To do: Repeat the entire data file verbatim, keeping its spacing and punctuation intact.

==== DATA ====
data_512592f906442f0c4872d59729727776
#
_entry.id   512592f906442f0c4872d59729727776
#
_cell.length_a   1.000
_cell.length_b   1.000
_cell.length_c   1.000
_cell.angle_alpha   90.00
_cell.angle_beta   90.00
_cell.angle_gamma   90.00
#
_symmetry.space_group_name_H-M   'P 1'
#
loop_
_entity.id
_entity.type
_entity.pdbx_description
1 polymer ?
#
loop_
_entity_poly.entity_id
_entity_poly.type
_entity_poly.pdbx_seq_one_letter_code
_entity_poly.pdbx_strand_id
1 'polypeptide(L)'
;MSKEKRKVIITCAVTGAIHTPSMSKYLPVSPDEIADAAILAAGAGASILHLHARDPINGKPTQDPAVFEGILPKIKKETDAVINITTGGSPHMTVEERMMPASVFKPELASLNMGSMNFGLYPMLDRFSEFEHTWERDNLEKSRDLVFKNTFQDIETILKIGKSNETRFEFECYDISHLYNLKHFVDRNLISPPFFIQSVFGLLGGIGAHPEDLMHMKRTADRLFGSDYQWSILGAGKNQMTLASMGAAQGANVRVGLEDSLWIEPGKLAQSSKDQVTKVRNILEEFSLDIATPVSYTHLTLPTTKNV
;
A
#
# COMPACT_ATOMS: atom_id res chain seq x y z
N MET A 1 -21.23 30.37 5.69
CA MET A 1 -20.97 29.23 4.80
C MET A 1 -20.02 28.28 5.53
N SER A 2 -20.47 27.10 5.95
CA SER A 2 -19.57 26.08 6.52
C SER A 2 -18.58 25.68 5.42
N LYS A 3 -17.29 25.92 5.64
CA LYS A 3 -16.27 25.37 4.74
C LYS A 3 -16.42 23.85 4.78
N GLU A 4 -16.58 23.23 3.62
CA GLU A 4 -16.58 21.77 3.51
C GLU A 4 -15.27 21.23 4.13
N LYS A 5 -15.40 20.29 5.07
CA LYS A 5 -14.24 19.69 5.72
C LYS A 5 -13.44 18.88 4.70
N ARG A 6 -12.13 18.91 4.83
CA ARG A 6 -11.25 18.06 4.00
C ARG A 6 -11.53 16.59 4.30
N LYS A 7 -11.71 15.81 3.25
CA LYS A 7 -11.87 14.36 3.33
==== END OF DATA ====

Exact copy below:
data_512592f906442f0c4872d59729727776
#
_entry.id   512592f906442f0c4872d59729727776
#
_cell.length_a   1.000
_cell.length_b   1.000
_cell.length_c   1.000
_cell.angle_alpha   90.00
_cell.angle_beta   90.00
_cell.angle_gamma   90.00
#
_symmetry.space_group_name_H-M   'P 1'
#
loop_
_entity.id
_entity.type
_entity.pdbx_description
1 polymer ?
#
loop_
_entity_poly.entity_id
_entity_poly.type
_entity_poly.pdbx_seq_one_letter_code
_entity_poly.pdbx_strand_id
1 'polypeptide(L)'
;MSKEKRKVIITCAVTGAIHTPSMSKYLPVSPDEIADAAILAAGAGASILHLHARDPINGKPTQDPAVFEGILPKIKKETDAVINITTGGSPHMTVEERMMPASVFKPELASLNMGSMNFGLYPMLDRFSEFEHTWERDNLEKSRDLVFKNTFQDIETILKIGKSNETRFEFECYDISHLYNLKHFVDRNLISPPFFIQSVFGLLGGIGAHPEDLMHMKRTADRLFGSDYQWSILGAGKNQMTLASMGAAQGANVRVGLEDSLWIEPGKLAQSSKDQVTKVRNILEEFSLDIATPVSYTHLTLPTTKNV
;
A
#
# COMPACT_ATOMS: atom_id res chain seq x y z
N MET A 1 -21.23 30.37 5.69
CA MET A 1 -20.97 29.23 4.80
C MET A 1 -20.02 28.28 5.53
N SER A 2 -20.47 27.10 5.95
CA SER A 2 -19.57 26.08 6.52
C SER A 2 -18.58 25.68 5.42
N LYS A 3 -17.29 25.92 5.64
CA LYS A 3 -16.27 25.37 4.74
C LYS A 3 -16.42 23.85 4.78
N GLU A 4 -16.58 23.23 3.62
CA GLU A 4 -16.58 21.77 3.51
C GLU A 4 -15.27 21.23 4.13
N LYS A 5 -15.40 20.29 5.07
CA LYS A 5 -14.24 19.69 5.72
C LYS A 5 -13.44 18.88 4.70
N ARG A 6 -12.13 18.91 4.83
CA ARG A 6 -11.25 18.06 4.00
C ARG A 6 -11.53 16.59 4.30
N LYS A 7 -11.71 15.81 3.25
CA LYS A 7 -11.87 14.36 3.33